The ‘dobbing in’ provision as part of the breach reporting regime means licensees are required to report breaches of other licensees, but as long as it is done in good faith no action will be taken against them, according to financial services law firm Holley Nethercote.
The breach reporting regime would begin on 1 October and reporting another licensee would not be done anonymously as the breach had to be reported to the accused licensee and the Australian Securities and Investments Commission (ASIC).
Jesse Vermiglio, partner at Holley Nethercote, said the regulatory guide outlined the ‘qualified privilege’ afforded to those making a report.
“The reason why it is not anonymous relates to the protections that are afforded to the people who are actually doing the ‘dobbing in’,” Vermiglio said.
“There is a qualified privilege for those people who are dobbing in other advisers or mortgage brokers.
“As long as the reporting is done is good faith then there can’t be any action taken against them from either the licensee or the person they’re dobbing in.”
The provision ran the risk of creating tension between relationships and now the industry was required to police itself.
“There are distribution channels, licensees that have relationships with other licensees, advisers having relationships with advisers, that’s just the nature of working in an industry,” Vermiglio said.
“But this is a legal requirement; it’s important that licensees have established processes to make sure that if they become aware of information about a breach, there’s a requirement that reporting occurs.”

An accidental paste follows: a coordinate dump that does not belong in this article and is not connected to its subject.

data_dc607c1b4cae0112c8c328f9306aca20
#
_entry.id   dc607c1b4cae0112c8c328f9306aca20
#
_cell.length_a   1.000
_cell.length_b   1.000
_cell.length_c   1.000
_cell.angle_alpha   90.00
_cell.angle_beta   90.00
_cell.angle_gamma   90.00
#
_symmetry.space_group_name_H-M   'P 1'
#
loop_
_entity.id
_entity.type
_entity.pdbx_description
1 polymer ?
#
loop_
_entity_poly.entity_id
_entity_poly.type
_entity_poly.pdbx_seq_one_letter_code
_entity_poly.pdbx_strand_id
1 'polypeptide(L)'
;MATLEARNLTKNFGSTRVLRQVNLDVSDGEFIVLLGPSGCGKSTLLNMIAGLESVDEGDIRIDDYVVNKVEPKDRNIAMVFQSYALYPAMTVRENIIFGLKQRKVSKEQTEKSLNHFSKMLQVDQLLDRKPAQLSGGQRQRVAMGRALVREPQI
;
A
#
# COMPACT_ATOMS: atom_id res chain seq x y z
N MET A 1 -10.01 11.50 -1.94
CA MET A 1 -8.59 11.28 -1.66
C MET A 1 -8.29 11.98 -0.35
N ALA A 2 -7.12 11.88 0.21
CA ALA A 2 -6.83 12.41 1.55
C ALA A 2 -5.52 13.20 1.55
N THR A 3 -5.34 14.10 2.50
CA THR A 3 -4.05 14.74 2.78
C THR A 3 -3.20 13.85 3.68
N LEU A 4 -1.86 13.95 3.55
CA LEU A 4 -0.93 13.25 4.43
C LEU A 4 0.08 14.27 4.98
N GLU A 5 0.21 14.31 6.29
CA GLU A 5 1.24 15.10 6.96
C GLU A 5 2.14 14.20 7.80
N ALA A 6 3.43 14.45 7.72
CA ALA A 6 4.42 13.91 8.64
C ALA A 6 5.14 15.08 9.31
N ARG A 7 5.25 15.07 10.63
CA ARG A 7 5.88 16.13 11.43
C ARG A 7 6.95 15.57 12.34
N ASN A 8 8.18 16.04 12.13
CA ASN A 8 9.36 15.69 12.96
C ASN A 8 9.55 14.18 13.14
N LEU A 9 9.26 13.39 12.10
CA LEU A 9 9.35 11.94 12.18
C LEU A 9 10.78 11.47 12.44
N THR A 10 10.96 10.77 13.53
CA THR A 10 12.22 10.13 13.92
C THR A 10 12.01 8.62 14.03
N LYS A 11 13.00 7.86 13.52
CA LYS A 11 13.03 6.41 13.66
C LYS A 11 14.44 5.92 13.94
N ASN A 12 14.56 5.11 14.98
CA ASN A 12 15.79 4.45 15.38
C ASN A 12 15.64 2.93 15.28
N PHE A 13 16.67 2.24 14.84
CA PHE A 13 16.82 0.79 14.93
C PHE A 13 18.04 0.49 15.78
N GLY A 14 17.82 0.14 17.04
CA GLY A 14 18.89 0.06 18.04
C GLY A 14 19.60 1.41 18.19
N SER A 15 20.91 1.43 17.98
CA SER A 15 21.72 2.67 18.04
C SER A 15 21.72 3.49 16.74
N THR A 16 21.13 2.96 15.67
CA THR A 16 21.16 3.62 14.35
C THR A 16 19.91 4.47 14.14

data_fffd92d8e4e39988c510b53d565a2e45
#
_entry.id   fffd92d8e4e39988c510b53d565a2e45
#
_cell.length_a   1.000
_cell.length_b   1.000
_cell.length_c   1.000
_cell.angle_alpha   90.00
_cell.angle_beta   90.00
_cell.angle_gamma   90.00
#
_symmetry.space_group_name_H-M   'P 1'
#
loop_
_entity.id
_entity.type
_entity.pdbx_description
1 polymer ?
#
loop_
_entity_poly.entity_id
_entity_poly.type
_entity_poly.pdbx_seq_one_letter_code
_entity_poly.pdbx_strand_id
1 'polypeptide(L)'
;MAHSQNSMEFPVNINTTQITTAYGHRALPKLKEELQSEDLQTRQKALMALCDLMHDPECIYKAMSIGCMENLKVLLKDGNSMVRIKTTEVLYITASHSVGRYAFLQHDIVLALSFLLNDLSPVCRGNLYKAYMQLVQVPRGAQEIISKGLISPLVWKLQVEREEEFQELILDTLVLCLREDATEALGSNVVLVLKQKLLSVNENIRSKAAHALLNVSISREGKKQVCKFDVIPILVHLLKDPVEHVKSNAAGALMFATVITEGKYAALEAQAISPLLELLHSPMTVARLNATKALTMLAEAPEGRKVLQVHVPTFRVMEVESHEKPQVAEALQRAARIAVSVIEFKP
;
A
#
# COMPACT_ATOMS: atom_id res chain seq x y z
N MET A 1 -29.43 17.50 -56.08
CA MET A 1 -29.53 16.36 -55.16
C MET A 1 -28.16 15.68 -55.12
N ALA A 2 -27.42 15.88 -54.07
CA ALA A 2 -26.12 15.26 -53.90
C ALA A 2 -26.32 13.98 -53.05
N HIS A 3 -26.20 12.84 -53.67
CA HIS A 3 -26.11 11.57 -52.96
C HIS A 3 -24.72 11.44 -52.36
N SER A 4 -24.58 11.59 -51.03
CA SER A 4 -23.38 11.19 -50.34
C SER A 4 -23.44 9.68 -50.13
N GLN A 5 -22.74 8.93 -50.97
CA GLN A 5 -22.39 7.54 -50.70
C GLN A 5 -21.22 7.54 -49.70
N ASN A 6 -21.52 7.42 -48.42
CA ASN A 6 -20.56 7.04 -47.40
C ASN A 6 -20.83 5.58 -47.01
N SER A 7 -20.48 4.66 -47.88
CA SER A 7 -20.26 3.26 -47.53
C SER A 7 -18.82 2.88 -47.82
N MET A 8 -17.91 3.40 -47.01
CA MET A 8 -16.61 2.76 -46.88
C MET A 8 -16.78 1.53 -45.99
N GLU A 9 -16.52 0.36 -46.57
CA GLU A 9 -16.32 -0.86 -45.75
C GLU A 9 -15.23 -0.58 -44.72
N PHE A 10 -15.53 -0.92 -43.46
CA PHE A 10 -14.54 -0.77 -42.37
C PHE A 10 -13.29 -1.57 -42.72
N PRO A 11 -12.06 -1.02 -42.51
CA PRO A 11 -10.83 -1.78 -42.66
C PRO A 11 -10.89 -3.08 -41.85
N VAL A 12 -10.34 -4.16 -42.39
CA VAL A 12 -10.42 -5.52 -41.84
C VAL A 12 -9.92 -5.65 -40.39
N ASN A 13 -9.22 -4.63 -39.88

However, Vermiglio said it would only be the “really egregious” breaches that the regulator would be interested in.
“It’s somewhat striking this feature in the regime because in our legal culture because dobbing in, whether yourself or someone else is pretty foreign us,” Vermiglio said.
“Licensees are going to want to ensure they have reasonable grounds and the facts that determine whether dobbing in exist or not.”
However, the new regime took the subjectivity away from advisers and licensees to report any breach and would leave it to the regulator to decide on action.
“These reforms are quite significant and it removes a lot of subjectivity that’s associated with self-assessing reportable situation or breaches,” Vermiglio said.
“One of the features of the existing regime that’s about to be replaced is not only to you need to have a breach, but you need to consider whether that breach is significant.
“That subjectivity is being removed and all you really need to identify is whether there has been a breach of certain provisions.”